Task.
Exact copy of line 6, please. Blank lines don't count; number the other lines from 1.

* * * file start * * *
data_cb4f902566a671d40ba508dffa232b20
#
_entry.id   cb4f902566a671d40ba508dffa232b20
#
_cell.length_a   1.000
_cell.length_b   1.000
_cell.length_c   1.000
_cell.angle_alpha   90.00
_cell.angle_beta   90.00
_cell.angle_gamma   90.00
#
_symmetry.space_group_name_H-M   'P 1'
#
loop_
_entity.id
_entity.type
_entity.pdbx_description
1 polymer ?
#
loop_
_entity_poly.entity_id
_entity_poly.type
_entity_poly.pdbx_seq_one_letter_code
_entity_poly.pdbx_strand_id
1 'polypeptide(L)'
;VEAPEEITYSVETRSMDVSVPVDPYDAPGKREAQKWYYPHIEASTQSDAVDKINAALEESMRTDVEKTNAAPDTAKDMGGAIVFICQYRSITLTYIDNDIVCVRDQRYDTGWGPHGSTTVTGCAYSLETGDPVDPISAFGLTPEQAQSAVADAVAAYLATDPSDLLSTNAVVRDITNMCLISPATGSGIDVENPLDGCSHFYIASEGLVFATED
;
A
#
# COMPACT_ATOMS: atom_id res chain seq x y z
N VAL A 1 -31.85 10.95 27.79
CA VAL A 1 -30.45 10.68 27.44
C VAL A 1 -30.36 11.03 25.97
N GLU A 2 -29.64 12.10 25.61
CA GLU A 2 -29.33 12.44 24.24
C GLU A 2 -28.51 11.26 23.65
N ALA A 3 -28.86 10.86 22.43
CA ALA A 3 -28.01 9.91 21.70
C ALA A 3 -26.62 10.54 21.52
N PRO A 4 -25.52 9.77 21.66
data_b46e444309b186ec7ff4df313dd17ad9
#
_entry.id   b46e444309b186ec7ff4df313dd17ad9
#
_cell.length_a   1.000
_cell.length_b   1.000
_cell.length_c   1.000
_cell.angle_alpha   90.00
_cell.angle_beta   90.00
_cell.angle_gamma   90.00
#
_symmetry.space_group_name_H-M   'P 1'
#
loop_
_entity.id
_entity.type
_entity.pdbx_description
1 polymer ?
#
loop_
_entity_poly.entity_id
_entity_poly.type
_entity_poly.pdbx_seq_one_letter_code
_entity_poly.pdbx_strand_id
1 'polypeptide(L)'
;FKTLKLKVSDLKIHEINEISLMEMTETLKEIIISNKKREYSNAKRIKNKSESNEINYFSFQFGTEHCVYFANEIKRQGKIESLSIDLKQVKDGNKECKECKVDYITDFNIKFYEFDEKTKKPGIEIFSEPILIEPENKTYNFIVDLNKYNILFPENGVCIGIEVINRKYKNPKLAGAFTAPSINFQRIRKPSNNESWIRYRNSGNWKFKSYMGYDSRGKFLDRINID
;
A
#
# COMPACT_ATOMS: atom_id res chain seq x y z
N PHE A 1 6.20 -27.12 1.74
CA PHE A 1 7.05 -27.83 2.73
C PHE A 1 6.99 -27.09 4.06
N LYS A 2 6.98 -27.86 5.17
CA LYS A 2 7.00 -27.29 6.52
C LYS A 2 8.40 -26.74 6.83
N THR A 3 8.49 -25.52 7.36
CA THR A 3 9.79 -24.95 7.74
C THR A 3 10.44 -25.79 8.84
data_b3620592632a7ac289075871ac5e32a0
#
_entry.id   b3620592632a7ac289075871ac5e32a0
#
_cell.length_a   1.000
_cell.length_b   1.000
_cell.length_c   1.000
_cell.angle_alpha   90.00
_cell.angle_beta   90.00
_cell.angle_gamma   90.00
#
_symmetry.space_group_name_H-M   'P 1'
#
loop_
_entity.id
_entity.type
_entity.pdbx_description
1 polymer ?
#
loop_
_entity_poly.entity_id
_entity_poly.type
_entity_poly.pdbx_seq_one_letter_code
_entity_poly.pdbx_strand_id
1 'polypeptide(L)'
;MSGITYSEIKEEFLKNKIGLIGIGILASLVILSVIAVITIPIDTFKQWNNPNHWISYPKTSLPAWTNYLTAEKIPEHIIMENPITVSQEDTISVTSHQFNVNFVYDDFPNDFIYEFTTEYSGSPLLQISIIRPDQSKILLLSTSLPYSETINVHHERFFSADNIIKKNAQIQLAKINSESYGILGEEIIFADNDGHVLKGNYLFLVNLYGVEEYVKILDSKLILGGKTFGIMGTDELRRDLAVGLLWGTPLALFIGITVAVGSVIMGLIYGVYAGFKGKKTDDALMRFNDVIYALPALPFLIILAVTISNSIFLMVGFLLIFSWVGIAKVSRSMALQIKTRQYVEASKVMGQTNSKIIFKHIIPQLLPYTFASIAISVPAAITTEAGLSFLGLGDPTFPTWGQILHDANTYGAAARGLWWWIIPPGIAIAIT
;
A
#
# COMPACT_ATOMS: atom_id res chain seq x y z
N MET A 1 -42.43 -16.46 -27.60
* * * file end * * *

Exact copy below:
_cell.length_b   1.000